Genital problems refer to all kinds of congenital abnormalities or defects in a baby’s genital tract, that might have occurred during development of the baby in the mother’s womb.
Some common genital tract abnormalities found in boys are:
- Undescended testes or Cryptorchism – in some cases, a baby boy’s one or both testes remain in the pelvic cavity and do not descend, but the testes usually move down within six to twelve months. If the testes do not descend by two years of age, then a surgery is required, because in the long run undescended testes cannot produce sperm.
- Hydrocele – this problem is caused when a baby boy’s inguinal canal fails to close, causing fluid from the abdomen to collect in the scrotal sac. It carries the same risk as hernia and surgery is recommended to drain the collected fluid and close the passageway.
- Penile Adhesions – occur as a complication to circumcision, where raw areas of the cut loose foreskin can stick to the head of the penis causing irritation. They generally get released over time and in some cases a mild steroid cream may be advised for treatment.
- Hypospadias – characterized by formation of abnormal openings in the urethra along the underside of the penis. Can cause a curvature in the penis and can be corrected with surgery within the first two years of life.
Some common genital tract abnormalities found in girls are:
- Labial Adhesions – occur when the folds of skin in front of the vagina can fuse together after the skin becomes raw and irritated possibly due to diaper rash. They generally resolve on their own when oestrogen production starts during puberty.
However, if the baby girl has trouble urinating or frequently gets urinary tract infections, a doctor’s help must be sought.
- Malformations and duplication of genital parts – abnormal development can be observed in oviducts, uterus, and upper vagina. Occurs if certain ducts do not fuse properly during the development of the baby’s genital tract in the mother’s womb. Must be operated upon to avoid problems during puberty or reproduction in the future.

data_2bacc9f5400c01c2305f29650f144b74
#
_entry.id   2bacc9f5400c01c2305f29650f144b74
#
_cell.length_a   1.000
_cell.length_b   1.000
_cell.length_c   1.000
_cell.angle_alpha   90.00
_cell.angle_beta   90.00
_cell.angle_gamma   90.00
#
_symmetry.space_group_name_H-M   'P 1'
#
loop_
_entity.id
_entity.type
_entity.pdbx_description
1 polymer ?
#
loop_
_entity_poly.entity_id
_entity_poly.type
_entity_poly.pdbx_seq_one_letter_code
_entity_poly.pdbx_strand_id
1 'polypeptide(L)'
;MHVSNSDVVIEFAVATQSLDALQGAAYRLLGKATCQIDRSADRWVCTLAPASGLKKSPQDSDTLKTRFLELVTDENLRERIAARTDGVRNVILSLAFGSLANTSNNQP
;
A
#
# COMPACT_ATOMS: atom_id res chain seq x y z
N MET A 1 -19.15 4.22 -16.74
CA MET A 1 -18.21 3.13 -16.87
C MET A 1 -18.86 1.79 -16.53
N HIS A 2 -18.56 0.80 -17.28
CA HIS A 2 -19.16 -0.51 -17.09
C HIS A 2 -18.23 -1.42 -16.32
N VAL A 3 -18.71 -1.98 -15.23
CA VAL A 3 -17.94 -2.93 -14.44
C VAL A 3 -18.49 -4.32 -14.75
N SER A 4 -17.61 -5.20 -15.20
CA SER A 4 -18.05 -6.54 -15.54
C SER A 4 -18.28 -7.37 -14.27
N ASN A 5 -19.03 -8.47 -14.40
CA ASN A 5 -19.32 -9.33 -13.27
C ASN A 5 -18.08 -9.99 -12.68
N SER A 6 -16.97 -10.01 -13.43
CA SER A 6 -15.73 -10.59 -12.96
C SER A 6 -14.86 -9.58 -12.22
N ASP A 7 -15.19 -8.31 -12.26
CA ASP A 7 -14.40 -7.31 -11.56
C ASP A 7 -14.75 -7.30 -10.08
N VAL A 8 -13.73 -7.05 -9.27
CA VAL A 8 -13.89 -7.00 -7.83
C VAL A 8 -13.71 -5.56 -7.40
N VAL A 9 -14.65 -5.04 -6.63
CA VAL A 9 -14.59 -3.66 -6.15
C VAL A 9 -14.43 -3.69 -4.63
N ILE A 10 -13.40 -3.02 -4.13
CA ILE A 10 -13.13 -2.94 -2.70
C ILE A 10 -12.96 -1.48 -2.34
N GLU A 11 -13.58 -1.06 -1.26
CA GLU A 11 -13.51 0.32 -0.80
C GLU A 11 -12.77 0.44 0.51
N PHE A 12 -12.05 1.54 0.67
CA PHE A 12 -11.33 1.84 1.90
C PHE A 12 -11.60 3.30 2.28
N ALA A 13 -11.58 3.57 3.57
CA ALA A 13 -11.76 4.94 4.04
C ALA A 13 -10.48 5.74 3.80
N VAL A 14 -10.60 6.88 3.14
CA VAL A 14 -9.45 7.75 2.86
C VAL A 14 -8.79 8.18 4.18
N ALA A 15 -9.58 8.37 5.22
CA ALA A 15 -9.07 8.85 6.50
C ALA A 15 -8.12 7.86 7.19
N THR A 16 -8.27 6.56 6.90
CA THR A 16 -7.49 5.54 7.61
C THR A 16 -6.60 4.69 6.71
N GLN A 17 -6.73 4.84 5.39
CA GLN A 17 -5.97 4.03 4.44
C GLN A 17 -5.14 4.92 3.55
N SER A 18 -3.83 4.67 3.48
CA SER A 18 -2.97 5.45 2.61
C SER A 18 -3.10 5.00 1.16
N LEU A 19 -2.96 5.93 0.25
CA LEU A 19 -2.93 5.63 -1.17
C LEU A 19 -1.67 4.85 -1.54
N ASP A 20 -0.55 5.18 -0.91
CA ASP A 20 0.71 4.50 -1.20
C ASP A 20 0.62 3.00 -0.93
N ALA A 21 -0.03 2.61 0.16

Apart from these sex-specific disorders, there are some genital disorders / occurrences that raise questions on the newborn’s sex:
- Complete androgen insensitivity syndrome – the baby has a male chromosomal pattern but the outward appearance of a female. The vagina is short and there is no uterus. There are testes but no production of sperm. Diagnoses of such cases are late and are often shrouded by social stigma.
- Klinefelter syndrome – under this condition, babies are born with one or two extra sex chromosomes. These babies are always boys (XY chromosomes) but will have XXY and XXXY chromosomes. Diagnosis is often not done until puberty, when symptoms like shrinkage of the testicles, and development of breasts occur.
- Inter-sex – a rare condition where the newborn has sexual characteristics of both genders. Some babies with this condition have both ovaries and testes.
- Turner syndrome – under this condition, babies, always girls, lack one X chromosome. This causes absence of ovaries, short stature, a webbed neck, skeletal deformities, and a broad chest with widely spaced nipples.
Symptoms for most genital problems (barring the ones that deal with sex-identity) include unexplained irritability, poor feeding, or vomiting in children.
Contacting a doctor becomes the need of the hour, as most operations and surgeries can only be conducted on the baby when he or she is small, so as to avoid future complications.